The Territory Wildlife Park has been thrown an 11th-hour lifeline, days before several exhibits were slated to close.
- The Territory Wildlife Park has been given a one-off $900,000 after fears exhibits would close imminently
- Stakeholders have been kept happy, but the opposition has called it a desperate move that kicks the can down the road
- Experts say euthanising animals is “rarely necessary” following reports that animals may be culled
Several attractions were speculated to end this month after cracks appeared in the park’s finances.
But NT Parks Minister Selena Uibo announced a one-off $900,000 payment for the Territory Wildlife Park at the same time as $300,000 for the Alice Springs Desert Park.
“We have listened to Territorians and [this] announcement absolutely guarantees there will be no immediate changes to the operations of the Territory Wildlife Park,” she said.
Ms Uibo labelled the funds “COVID payments” but failed to confirm what it meant or how the cash-strapped government accessed the money.
She confirmed that the closure of some exhibits had been discussed.
“It is our Labor government priority to keep the park open,” she told ABC Radio Darwin.
“All options, all avenues are explored to see how the park can be sustained in the long run, but also how do we improve the visitor experience and all of that work is being done currently,” Ms Uibo said.
She refused to be drawn on answering how many staff hours or positions had been cut.
‘Not fooling anyone’
Opposition Leader Lia Finocchiaro said the government had been caught on the back foot.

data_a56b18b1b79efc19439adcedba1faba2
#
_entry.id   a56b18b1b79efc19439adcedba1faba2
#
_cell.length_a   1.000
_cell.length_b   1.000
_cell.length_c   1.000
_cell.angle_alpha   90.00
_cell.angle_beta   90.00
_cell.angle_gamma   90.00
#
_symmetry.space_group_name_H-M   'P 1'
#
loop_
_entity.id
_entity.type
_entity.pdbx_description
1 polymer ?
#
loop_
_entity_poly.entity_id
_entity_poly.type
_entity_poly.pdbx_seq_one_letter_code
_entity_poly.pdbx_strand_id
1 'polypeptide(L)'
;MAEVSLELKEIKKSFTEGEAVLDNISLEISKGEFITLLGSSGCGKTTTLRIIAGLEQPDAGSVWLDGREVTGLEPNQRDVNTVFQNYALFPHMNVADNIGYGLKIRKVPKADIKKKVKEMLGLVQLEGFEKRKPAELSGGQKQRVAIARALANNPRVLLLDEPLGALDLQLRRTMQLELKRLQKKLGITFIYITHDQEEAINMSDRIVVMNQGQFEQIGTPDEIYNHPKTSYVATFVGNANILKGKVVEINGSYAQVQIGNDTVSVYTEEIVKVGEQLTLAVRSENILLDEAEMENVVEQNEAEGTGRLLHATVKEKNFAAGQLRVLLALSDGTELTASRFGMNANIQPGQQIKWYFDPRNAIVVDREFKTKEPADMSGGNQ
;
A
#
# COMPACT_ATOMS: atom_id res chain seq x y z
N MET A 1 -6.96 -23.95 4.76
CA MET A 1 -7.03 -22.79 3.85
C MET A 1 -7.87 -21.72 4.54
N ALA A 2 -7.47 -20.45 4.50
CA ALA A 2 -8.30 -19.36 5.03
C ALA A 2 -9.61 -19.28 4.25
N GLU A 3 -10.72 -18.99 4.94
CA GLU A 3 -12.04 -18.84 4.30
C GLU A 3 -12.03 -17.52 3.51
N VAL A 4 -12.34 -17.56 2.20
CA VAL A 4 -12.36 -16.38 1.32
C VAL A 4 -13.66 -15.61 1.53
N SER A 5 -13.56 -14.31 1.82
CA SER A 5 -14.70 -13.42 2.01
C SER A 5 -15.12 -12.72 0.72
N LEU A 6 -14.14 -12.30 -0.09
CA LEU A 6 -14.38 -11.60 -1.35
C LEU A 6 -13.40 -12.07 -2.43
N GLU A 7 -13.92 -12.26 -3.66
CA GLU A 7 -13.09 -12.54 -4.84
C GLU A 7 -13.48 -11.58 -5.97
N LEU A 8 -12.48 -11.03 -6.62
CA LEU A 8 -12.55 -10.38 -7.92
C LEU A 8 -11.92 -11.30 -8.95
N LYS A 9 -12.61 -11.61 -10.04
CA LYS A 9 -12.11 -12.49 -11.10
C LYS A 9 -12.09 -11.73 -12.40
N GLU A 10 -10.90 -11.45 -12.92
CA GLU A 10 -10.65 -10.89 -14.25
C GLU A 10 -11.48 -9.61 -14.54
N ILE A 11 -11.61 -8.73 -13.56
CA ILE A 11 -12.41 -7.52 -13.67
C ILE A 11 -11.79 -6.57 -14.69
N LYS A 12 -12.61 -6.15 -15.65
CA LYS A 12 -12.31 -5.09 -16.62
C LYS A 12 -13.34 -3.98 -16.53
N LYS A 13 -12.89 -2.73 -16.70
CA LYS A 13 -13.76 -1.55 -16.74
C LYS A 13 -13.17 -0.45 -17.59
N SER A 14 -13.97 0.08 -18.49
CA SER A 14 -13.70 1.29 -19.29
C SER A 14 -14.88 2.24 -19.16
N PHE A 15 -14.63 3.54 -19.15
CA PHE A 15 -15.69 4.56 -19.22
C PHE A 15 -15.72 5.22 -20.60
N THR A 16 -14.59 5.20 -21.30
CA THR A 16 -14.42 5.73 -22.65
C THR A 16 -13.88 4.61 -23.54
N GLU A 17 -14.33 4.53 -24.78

“This is nothing more than a desperate political move on the eve of a by-election and does nothing more than kick the fate of the wildlife park, under Labor, down the road,” she said.
“The CLP busted Labor in its tracks this week and exposed their secret plan to gut the wildlife park from underneath everyone’s nose.
“Today’s failure by Labor to rule out more cuts following their band-aid ‘one-off’ payment is not fooling anyone.”
Former zookeeper of 20 years, Greg Mayo was buoyed by the community support for the park.
“People [see] the Territory Wildlife Park plays a really important role in supporting, learning, and doing things to make the environment a better place.”
Zoo and Aquarium Association executive director Nicola Craddock has been in contact with the park should animals need to be relocated following earlier speculation that some animals would be “disposed of”.
“There are a number of options that a zoo would explore first and euthanasia would usually only be considered as the very last resort. This is rarely necessary,” she said.